Mental health moment: Meditation is medication

Mental health moment: Meditation is medication

IT’S TRUE. Certain kinds of meditation may work better for you than others. If you’re anxious about the future, a guided imagery meditation — about visualizing what you want — might be good.

You might want to focus on a goal or just one simple phrase, such as “I am whole, healthy, and at peace with myself and others.” Or you can picture your dream home, job, relationships, and anything else you desire. Your brain doesn’t know the difference between reality and visualization, so you will feel good if you think about good things. The sky is the limit.

Speaking of the sky, the famous Navy flight squadron, the Blue Angels, chair-fly immediately before they get set to jet! This means they sit in chairs with their eyes closed and visualize in real-time the maneuvers they are about to perform. This keeps them rehearsed as if they had just flown, so when they get in the cockpit they are prepared.

For those of us who aren’t jet pilots, we can use music with no beat and not much melody. It calms the brain, slows the heart rate and is actually able to aid in keeping your immune system in tune. Just like music. Meditation can turn the cacophony in your brain into harmony in your life.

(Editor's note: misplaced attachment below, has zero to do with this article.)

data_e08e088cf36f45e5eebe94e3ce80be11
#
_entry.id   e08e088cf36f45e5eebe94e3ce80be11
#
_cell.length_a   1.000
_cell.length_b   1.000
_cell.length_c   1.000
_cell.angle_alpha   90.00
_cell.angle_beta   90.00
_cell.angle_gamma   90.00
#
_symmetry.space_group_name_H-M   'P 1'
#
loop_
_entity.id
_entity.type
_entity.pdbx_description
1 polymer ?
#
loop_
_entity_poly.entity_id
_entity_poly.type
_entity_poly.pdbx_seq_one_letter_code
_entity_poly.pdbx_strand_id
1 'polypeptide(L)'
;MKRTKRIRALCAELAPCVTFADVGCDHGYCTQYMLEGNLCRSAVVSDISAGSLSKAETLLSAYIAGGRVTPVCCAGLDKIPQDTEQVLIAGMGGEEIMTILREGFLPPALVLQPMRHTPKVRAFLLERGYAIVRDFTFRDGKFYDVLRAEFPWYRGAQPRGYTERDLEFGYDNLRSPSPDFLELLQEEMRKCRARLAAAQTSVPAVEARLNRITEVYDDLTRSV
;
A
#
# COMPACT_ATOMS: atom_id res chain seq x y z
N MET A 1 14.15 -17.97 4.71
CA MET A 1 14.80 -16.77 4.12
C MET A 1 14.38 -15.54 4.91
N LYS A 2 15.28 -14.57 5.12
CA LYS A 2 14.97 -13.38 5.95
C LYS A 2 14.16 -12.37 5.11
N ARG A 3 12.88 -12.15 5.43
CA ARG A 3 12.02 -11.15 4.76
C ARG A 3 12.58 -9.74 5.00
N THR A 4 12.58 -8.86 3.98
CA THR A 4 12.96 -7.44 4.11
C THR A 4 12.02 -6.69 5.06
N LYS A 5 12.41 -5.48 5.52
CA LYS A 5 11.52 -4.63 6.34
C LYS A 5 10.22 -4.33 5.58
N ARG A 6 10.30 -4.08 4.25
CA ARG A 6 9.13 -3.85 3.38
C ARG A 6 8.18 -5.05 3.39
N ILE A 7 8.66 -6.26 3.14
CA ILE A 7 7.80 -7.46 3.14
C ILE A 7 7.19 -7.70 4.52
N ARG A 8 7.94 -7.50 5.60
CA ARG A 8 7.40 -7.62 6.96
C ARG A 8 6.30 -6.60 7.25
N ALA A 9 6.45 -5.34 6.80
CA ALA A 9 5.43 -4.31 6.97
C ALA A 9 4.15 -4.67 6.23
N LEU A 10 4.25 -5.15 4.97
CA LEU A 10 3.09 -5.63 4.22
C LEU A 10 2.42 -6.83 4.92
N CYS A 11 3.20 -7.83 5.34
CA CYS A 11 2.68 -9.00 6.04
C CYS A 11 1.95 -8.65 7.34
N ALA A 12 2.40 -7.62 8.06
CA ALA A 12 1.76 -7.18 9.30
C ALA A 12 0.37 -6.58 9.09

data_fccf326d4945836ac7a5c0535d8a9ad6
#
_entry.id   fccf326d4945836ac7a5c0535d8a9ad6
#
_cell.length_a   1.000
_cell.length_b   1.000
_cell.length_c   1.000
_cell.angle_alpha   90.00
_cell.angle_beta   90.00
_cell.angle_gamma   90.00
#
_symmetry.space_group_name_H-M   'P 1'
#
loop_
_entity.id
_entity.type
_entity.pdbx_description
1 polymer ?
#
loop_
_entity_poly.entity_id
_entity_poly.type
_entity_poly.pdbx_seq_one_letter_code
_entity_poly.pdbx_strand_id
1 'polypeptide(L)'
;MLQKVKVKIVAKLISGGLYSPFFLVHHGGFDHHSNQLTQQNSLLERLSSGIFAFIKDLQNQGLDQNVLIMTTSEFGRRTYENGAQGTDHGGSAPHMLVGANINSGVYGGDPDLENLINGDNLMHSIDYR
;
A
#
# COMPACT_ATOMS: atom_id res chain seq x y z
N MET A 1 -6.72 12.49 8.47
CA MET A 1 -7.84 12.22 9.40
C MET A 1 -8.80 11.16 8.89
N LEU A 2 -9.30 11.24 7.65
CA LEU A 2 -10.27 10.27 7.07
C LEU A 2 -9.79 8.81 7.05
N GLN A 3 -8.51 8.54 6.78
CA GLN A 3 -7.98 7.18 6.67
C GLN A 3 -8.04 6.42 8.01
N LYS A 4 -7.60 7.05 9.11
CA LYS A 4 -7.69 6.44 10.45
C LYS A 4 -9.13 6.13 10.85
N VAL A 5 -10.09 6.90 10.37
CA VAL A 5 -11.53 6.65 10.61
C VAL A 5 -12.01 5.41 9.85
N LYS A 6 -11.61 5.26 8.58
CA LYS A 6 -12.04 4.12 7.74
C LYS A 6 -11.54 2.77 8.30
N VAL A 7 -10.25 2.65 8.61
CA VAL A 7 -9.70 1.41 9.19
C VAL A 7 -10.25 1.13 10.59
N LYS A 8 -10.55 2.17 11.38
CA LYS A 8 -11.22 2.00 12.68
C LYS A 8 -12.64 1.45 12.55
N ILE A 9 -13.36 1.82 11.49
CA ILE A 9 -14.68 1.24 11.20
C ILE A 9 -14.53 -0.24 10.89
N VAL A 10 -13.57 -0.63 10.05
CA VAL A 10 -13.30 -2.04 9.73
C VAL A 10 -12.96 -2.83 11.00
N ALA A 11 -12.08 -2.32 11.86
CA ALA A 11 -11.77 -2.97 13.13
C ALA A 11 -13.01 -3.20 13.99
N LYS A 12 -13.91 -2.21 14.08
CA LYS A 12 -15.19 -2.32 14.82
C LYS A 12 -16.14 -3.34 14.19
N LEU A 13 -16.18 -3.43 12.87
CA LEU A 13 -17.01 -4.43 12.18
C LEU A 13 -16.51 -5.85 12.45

If you’re in panic mode, then mindfulness may be the best choice. Just noticing where you are and paying attention to your five senses in the present moment is all you need to get the physical to override the mental. Stop thinking about what you’re panicky about and just take note of your surroundings. What are you seeing, hearing, touching, smelling, and tasting? It will take your mind off the panic of the future and get you back to the present moment.

Be attuned to all things positive! Become immune to all things negative.

CREDIT

article by MARY JOYE, LMHC, PA

ABOUT THE AUTHOR: Mary Joye, LMHC, PA, is a licensed mental health counselor with offices in Lakeland and Winter Haven. She holds a Master of Arts in Counseling from Trevecca Nazarene University in Nashville, Tennessee. For more information, visit www.maryjoyecounseling.com.

Posted January 29, 2016

Categories: Features, Health News